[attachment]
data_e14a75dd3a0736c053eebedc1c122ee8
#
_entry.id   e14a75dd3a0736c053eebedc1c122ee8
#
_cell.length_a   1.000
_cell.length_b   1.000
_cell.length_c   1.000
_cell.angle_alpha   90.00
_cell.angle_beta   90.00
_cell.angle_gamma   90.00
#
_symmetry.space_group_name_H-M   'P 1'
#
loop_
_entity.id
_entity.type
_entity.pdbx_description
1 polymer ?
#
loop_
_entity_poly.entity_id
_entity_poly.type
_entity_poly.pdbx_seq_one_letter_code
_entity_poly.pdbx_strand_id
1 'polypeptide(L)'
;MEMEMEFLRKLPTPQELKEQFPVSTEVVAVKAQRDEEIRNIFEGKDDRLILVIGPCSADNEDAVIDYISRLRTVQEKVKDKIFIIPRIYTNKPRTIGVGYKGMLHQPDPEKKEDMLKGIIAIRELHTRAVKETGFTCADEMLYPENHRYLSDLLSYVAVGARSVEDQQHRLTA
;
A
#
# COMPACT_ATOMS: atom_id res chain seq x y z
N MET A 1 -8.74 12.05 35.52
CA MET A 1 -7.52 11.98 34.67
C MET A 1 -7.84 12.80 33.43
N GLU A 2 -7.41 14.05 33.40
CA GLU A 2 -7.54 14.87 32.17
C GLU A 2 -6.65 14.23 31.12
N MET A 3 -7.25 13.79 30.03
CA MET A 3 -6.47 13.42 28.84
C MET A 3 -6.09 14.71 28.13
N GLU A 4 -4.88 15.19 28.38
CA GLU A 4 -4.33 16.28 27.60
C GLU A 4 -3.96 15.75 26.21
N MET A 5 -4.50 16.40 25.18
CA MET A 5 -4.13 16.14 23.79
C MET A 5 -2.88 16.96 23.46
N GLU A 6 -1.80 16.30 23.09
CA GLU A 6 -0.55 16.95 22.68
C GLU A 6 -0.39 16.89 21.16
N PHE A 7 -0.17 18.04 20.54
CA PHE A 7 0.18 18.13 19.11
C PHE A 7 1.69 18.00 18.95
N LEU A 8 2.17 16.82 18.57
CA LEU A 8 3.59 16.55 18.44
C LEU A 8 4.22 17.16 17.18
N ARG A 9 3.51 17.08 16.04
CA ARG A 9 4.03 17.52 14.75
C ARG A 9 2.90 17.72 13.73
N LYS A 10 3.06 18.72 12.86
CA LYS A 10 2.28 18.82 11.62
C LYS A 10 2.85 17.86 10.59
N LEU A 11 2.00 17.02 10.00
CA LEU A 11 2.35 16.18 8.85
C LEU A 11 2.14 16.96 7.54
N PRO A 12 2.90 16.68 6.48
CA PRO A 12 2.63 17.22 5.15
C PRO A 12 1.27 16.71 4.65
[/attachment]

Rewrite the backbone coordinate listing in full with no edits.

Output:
data_e14a75dd3a0736c053eebedc1c122ee8
#
_entry.id   e14a75dd3a0736c053eebedc1c122ee8
#
_cell.length_a   1.000
_cell.length_b   1.000
_cell.length_c   1.000
_cell.angle_alpha   90.00
_cell.angle_beta   90.00
_cell.angle_gamma   90.00
#
_symmetry.space_group_name_H-M   'P 1'
#
loop_
_entity.id
_entity.type
_entity.pdbx_description
1 polymer ?
#
loop_
_entity_poly.entity_id
_entity_poly.type
_entity_poly.pdbx_seq_one_letter_code
_entity_poly.pdbx_strand_id
1 'polypeptide(L)'
;MEMEMEFLRKLPTPQELKEQFPVSTEVVAVKAQRDEEIRNIFEGKDDRLILVIGPCSADNEDAVIDYISRLRTVQEKVKDKIFIIPRIYTNKPRTIGVGYKGMLHQPDPEKKEDMLKGIIAIRELHTRAVKETGFTCADEMLYPENHRYLSDLLSYVAVGARSVEDQQHRLTA
;
A
#
# COMPACT_ATOMS: atom_id res chain seq x y z
N MET A 1 -8.74 12.05 35.52
CA MET A 1 -7.52 11.98 34.67
C MET A 1 -7.84 12.80 33.43
N GLU A 2 -7.41 14.05 33.40
CA GLU A 2 -7.54 14.87 32.17
C GLU A 2 -6.65 14.23 31.12
N MET A 3 -7.25 13.79 30.03
CA MET A 3 -6.47 13.42 28.84
C MET A 3 -6.09 14.71 28.13
N GLU A 4 -4.88 15.19 28.38
CA GLU A 4 -4.33 16.28 27.60
C GLU A 4 -3.96 15.75 26.21
N MET A 5 -4.50 16.40 25.18
CA MET A 5 -4.13 16.14 23.79
C MET A 5 -2.88 16.96 23.46
N GLU A 6 -1.80 16.30 23.09
CA GLU A 6 -0.55 16.95 22.68
C GLU A 6 -0.39 16.89 21.16
N PHE A 7 -0.17 18.04 20.54
CA PHE A 7 0.18 18.13 19.11
C PHE A 7 1.69 18.00 18.95
N LEU A 8 2.17 16.82 18.57
CA LEU A 8 3.59 16.55 18.44
C LEU A 8 4.22 17.16 17.18
N ARG A 9 3.51 17.08 16.04
CA ARG A 9 4.03 17.52 14.75
C ARG A 9 2.90 17.72 13.73
N LYS A 10 3.06 18.72 12.86
CA LYS A 10 2.28 18.82 11.62
C LYS A 10 2.85 17.86 10.59
N LEU A 11 2.00 17.02 10.00
CA LEU A 11 2.35 16.18 8.85
C LEU A 11 2.14 16.96 7.54
N PRO A 12 2.90 16.68 6.48
CA PRO A 12 2.63 17.22 5.15
C PRO A 12 1.27 16.71 4.65